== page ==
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Manage search schemas with Flex CLI

This tutorial shows you how to manage listing extended data search schemas with Flex CLI. With search schemas in place, you can use custom extended data fields as filters in your listing queries.

Table of Contents

Flex CLI (Command-line interface) is a tool for changing your marketplace's advanced configurations such as transaction processes and email templates.

This tutorial expects that you have already installed Flex CLI and are logged in with your API key. If not, it's recommended to first read the tutorial Getting started with Flex CLI.

In this tutorial, we will add data schemas for the category and amenities public data fields in listings. New marketplaces don't have any schemas in the backend by default since the needs of marketplaces vary. However, FTW (Flex Template for Web) does define filters for category and amenities in its UI (user interface). This tutorial will make those filters work as expected.

Extended data types and schema scopes

There are various kinds of extended data. Listings support public data, private data, and public metadata. All these are editable in Console by the operator, but only public data and metadata can be seen by other users. For this reason, search schemas can be scoped either to public or metadata. To see more details about extended data, see the Extended data reference.

You can store any JSON data in extended data, but only top-level keys of certain type can have search schemas. If there is a mismatch between the defined schema and what is stored to the extended data, the indexing just skips those values.

Schema types and cardinalities

TypeCardinalityExample dataExample query
enumonecategory: "electric"pub_category=electric,wood
multi-enummanyamenities: ["towels", "bathroom"]pub_amenities=has_all:towels,bathroom or pub_amenities=has_any:towels,bathroom
booleanonehasLakeNearby: truepub_hasLakeNearby=true
longonedistanceToLake: 30pub_distanceToLake=5,40
textonestoveDescription: "Modern and powerful electric stove."keywords=powerful%20modern

Note that the scope in the examples above is public. If the value is stored to public metadata, the query parameter should start with meta_ instead of pub_. Also, it's worth noting that the query parameter with a text schema is keywords which also targets the title and description attributes of a listing. See Keyword search for more information.

Providing multiple query params for a single field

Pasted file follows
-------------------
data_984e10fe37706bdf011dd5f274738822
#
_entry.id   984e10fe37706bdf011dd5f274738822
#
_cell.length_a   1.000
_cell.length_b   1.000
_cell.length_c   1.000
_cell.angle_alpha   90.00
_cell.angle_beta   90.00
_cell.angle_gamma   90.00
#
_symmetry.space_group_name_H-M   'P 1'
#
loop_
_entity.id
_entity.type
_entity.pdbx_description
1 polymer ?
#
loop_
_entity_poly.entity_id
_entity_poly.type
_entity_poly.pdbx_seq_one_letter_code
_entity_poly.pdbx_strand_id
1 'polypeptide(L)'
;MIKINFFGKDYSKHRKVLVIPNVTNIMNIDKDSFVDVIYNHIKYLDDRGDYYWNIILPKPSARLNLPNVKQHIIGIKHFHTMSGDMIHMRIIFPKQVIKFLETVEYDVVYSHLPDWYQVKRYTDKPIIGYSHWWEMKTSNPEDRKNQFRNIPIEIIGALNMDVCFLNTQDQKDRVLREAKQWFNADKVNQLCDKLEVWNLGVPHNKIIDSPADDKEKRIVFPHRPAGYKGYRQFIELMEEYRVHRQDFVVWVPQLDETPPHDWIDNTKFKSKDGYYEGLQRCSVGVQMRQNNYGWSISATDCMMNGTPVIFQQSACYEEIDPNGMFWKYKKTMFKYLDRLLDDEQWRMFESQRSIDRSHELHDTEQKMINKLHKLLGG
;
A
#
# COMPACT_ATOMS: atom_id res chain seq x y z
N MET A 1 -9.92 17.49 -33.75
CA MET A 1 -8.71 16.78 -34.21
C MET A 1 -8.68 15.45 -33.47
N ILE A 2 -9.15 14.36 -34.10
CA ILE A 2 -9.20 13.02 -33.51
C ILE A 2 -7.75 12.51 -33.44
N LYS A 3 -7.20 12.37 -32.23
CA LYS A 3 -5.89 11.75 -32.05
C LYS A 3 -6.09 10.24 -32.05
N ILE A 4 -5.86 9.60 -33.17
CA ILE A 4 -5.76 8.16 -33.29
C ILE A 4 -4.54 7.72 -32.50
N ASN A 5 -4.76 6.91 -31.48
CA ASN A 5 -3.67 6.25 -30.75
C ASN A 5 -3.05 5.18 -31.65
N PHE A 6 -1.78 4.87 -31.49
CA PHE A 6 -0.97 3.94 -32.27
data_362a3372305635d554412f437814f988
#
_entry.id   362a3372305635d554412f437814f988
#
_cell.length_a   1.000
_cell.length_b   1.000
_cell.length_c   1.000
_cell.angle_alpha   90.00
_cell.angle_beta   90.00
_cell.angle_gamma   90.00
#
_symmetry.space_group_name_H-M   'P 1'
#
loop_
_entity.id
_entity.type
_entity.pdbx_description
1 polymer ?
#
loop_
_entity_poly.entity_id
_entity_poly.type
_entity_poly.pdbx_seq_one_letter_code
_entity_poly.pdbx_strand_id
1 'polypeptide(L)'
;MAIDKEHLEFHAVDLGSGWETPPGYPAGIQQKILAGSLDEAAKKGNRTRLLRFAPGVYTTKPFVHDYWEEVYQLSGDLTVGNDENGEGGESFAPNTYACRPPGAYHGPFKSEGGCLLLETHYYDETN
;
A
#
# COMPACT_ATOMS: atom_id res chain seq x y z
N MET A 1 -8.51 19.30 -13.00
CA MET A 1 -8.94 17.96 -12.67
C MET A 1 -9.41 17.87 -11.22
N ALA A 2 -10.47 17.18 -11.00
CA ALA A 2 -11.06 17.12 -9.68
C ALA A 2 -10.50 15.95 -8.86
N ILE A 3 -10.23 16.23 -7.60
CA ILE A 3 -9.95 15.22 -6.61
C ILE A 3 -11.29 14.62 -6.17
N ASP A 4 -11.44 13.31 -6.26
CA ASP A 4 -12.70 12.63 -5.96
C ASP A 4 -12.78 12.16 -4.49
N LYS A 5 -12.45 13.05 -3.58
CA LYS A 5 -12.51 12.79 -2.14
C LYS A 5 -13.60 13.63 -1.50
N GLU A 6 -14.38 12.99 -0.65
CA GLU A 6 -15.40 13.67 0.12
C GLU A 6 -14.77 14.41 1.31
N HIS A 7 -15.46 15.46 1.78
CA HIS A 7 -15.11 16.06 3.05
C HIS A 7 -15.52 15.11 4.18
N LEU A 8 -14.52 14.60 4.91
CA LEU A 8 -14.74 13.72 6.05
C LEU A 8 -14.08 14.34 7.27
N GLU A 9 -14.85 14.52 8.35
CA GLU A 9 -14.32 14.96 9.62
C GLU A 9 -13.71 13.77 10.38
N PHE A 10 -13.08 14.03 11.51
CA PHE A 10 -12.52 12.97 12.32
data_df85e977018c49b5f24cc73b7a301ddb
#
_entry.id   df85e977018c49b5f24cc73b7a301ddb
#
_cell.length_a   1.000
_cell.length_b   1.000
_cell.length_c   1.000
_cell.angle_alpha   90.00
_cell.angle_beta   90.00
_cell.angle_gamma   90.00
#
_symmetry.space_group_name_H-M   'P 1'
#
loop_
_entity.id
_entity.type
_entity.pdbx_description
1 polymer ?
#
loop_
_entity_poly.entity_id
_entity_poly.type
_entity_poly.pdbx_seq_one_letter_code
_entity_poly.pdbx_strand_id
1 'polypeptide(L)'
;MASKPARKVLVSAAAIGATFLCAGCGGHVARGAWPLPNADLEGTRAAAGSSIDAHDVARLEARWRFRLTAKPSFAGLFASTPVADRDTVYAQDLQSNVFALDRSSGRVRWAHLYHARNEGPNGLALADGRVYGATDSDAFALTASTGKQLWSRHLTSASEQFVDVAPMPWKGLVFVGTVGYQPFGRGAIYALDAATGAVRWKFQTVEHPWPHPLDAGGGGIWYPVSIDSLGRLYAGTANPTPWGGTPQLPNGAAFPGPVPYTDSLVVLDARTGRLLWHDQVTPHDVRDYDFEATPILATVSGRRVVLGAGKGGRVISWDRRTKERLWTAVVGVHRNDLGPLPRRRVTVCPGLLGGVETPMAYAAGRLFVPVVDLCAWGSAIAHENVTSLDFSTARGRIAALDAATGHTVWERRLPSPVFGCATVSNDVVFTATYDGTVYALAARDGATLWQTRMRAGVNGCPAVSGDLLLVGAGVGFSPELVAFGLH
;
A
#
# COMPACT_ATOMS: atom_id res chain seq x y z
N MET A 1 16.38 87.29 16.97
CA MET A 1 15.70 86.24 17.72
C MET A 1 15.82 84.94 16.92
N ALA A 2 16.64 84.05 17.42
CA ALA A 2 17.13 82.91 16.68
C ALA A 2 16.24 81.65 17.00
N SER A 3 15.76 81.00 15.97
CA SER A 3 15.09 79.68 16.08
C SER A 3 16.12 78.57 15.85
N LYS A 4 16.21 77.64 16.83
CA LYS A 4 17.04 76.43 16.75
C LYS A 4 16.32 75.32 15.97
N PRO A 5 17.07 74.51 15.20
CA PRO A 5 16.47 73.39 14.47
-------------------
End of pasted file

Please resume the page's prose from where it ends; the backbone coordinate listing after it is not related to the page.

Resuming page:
You can provide multiple values in the query parameter by separating those with a comma. The matching behavior is different for different schema types.

With the enum type like the category above, when you query pub_category=electric,wood, you will match listings with either "electric" OR "wood" as the category. With the multi-enum, you can control the matching mode explicitly. The query pub_amenities=has_all:towels,bathroom will match listings with "towels" AND "bathroom" in the amenities whereas the query pub_amenities=has_any:towels,bathroom will match listings with either "towels" OR "bathroom" (or both). If you don't specify the match mode in the query (i.e. pub_amenities=towels,bathroom), by default we use the has_all mathing mode (AND) for multi enums.

With the text type, you provide a search query, so splitting values with a comma doesn't make sense. You will just provide a string of text as the search query, and the query will be used as described in the keyword search explanation section.

With the long type, you can provide minimum and/or maximum values for the filtering.

For the full query reference, see the /listings/query endpoint API reference.

Adding schemas

FTW defines two search filters in listing public data: category and amenities. A category is something that is selected from a drodown of options, so the schema type should be enum. A listing can have multiple amenities that are also selected from a set of options and stored in an array, so the schema type should be multi-enum.

Let's first see what search schemas we have defined:

Initial search schemas

Let's add the search schemas for the category and amenities:

flex-cli search set --key category --type enum --scope public -m my-test-marketplace
flex-cli search set --key amenities --type multi-enum --scope public -m my-test-marketplace

We should now see the details of those schemas:

Search schemas for category and amenities

If you wish to remove a schema, you can use the search unset command.

Summary

In this tutorial, we used Flex CLI to define search schemas for our marketplace. We used the category and amenities as examples as FTW expects those.

For more information, see the following resources: